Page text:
So you’re thinking about using volunteers in your float center?
Before we clarify what a “volunteer” actually means, we’ll first explore why a float center might be considering them in the first place. While it can be a way to provide floats to people who are otherwise unable to pay, the impulse to bring in volunteers can also stem from a desire to get some sort of free labor (later in this post we’ll dive into why you can’t actually do this, but it’s important to recognize that the instinct is understandable, especially when you have someone lined up and willing to work for free).
In addition to a desired boost in overall productivity, it’s also a way to invite more people into your center to experience what you do. Some customers actually want to help out and see what happens behind the scenes at a center.
One of the beautiful things about the float tank is that it serves to rejuvenate the whole person. — the body, mind, heart.
Broadly speaking, it’s a tool for homeostasis, an ideal environment that supports balance, health, and growth. This piece will look specifically at floating and athletics. For anyone who defines themselves as an athlete, or as a general pursuant of athletic endeavors, the float tank can be a powerful asset.
In this post, I’ll discuss individual athletes who float and how to look at this from a marketing perspective. I’ll also discuss past and present research, and share some thoughts on how the relationship between the athletic and floating communities might continue to unfold.
I think it’s time we addressed the giant metaphorical elephant in the salty metaphorical room — there are lots of exaggerated and untrue claims about the benefits of floating being spread around the industry.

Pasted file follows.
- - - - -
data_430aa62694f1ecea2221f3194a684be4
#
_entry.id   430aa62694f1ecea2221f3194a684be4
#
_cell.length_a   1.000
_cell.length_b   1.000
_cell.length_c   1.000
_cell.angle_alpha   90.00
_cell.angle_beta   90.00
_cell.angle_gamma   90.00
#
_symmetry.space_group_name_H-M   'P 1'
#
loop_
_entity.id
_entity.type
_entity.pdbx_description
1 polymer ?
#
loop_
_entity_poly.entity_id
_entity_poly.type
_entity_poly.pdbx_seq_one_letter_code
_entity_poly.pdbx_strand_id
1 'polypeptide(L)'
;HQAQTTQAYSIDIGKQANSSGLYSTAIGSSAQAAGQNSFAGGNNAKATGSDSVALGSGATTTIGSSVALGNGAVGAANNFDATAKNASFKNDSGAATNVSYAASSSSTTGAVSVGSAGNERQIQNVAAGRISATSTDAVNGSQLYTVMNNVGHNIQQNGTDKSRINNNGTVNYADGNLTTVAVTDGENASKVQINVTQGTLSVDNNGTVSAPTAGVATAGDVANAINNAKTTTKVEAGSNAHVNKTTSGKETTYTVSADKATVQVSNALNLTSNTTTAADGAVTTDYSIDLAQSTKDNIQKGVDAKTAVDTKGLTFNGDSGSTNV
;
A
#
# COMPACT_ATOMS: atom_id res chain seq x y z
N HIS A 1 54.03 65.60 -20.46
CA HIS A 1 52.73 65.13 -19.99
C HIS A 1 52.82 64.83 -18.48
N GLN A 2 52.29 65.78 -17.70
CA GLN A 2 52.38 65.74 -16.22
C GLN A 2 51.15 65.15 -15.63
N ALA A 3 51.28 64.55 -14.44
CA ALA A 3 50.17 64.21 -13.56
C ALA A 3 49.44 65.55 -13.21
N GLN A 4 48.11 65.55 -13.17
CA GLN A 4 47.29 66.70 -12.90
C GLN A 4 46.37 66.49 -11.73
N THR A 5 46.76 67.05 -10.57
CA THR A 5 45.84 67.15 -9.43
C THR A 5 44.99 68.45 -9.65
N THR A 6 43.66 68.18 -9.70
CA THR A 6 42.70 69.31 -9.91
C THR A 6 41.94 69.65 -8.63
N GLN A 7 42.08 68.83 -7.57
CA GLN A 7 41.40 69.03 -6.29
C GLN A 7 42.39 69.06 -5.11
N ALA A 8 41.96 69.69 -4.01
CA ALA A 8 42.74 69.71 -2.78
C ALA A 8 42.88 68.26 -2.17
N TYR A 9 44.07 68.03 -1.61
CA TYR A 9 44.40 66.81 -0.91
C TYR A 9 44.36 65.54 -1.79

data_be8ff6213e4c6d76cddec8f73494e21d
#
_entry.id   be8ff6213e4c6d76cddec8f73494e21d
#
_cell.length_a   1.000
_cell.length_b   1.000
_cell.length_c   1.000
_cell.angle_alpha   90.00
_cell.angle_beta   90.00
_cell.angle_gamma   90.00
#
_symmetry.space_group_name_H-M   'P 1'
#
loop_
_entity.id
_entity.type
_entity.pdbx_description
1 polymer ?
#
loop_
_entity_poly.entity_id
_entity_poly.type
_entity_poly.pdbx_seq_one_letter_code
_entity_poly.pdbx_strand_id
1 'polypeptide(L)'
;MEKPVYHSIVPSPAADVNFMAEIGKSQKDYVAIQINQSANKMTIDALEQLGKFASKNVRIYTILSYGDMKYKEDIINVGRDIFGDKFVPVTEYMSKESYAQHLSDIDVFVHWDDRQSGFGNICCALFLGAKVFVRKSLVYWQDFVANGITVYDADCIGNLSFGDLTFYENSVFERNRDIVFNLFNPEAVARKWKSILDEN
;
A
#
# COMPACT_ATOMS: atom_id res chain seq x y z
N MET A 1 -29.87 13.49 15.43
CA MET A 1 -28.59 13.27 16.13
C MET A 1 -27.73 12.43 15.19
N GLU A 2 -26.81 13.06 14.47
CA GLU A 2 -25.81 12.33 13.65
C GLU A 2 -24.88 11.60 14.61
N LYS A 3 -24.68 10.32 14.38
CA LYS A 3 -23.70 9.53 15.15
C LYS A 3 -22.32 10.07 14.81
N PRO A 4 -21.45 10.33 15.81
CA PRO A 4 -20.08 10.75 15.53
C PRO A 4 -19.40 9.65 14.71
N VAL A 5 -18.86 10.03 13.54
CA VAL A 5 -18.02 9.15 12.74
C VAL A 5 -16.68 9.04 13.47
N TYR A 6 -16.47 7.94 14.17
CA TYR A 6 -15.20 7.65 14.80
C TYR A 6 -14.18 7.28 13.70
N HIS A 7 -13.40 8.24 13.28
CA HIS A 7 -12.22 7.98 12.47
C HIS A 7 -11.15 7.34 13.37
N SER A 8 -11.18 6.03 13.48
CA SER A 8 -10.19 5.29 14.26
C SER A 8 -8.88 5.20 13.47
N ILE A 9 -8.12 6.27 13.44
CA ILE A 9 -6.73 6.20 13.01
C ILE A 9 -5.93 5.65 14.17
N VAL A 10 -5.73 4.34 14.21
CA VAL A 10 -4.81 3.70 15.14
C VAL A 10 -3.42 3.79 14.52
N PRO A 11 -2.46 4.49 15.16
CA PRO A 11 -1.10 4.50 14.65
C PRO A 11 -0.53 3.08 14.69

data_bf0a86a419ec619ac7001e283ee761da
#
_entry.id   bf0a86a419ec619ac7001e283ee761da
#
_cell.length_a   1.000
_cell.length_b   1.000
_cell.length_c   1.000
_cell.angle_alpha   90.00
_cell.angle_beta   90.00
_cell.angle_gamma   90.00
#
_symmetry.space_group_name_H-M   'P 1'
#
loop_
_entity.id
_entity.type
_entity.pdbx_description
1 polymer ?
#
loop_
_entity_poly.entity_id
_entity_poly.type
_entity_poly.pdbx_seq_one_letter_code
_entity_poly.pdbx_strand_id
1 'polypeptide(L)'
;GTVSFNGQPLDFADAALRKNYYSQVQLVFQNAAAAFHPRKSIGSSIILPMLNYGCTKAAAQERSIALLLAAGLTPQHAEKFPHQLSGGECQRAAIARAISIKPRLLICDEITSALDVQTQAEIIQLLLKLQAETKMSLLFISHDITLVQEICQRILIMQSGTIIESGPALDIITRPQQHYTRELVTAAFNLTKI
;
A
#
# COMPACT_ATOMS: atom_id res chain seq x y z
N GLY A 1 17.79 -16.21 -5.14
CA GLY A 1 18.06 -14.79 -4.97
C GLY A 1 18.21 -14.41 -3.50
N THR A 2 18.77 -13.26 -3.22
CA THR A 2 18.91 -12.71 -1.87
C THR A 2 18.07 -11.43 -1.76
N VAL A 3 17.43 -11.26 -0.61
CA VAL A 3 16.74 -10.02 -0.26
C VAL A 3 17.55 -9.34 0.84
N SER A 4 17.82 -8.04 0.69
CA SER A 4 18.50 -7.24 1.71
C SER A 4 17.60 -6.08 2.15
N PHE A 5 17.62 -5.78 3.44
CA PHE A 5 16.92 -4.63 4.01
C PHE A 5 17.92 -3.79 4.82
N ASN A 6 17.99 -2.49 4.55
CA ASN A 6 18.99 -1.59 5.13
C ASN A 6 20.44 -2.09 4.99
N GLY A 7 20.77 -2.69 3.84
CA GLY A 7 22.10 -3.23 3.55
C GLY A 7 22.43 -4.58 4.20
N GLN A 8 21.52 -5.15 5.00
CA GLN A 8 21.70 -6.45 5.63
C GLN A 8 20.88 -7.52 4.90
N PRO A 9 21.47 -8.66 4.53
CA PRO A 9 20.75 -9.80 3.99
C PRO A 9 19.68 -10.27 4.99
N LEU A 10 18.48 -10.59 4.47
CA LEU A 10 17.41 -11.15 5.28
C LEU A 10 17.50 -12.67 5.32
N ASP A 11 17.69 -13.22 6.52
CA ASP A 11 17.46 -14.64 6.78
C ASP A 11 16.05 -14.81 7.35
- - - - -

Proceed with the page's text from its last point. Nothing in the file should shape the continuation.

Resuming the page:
Some are anecdotal, some are only half true, and some are just patently false. Floating has historically had a strong oral tradition tied to it — the practice has survived through word-of-mouth, one passionate floater teaching another everything they know. The unfortunate thing about this is that the information disseminated can’t be reliably tested or shared with others on a broader scale. You can’t use “my buddy Chris” as a source for a health benefit of float tanks in a newspaper article, much less for a research paper.
Now that we’re becoming a bit more mainstream, we thought it would be nice to add some clarity to what we should and shouldn’t be telling people about these difficult-to-understand, saliferous containers.
Part of what makes all of this so confusing is there isn’t a one-size-fits-all set of actions that differentiates a standard employee from an independent contractor. Your State regulators, the federal Department of Labor, and the IRS all have their own criteria for what constitutes an “independent contractor”. Here, we’ll just be using the IRS definitions as a sort of jumping off point to the issue. If the status of employees is ever challenged, the IRS determines the status on a case-by-case basis over several criteria by a panel of judges, very similar to American Idol.
Basically it comes down to who is in control of the work. How much control does the company have over the type of job being done vs. how much control does the person providing the service. This manifests in different ways, but to fit the definition of an independent contractor, a service provider really does have to be independent. Beyond just using this guide, you should always consult an HR lawyer if you feel like there’s any confusion or ambiguity.
Basically, the rules fall into three main categories…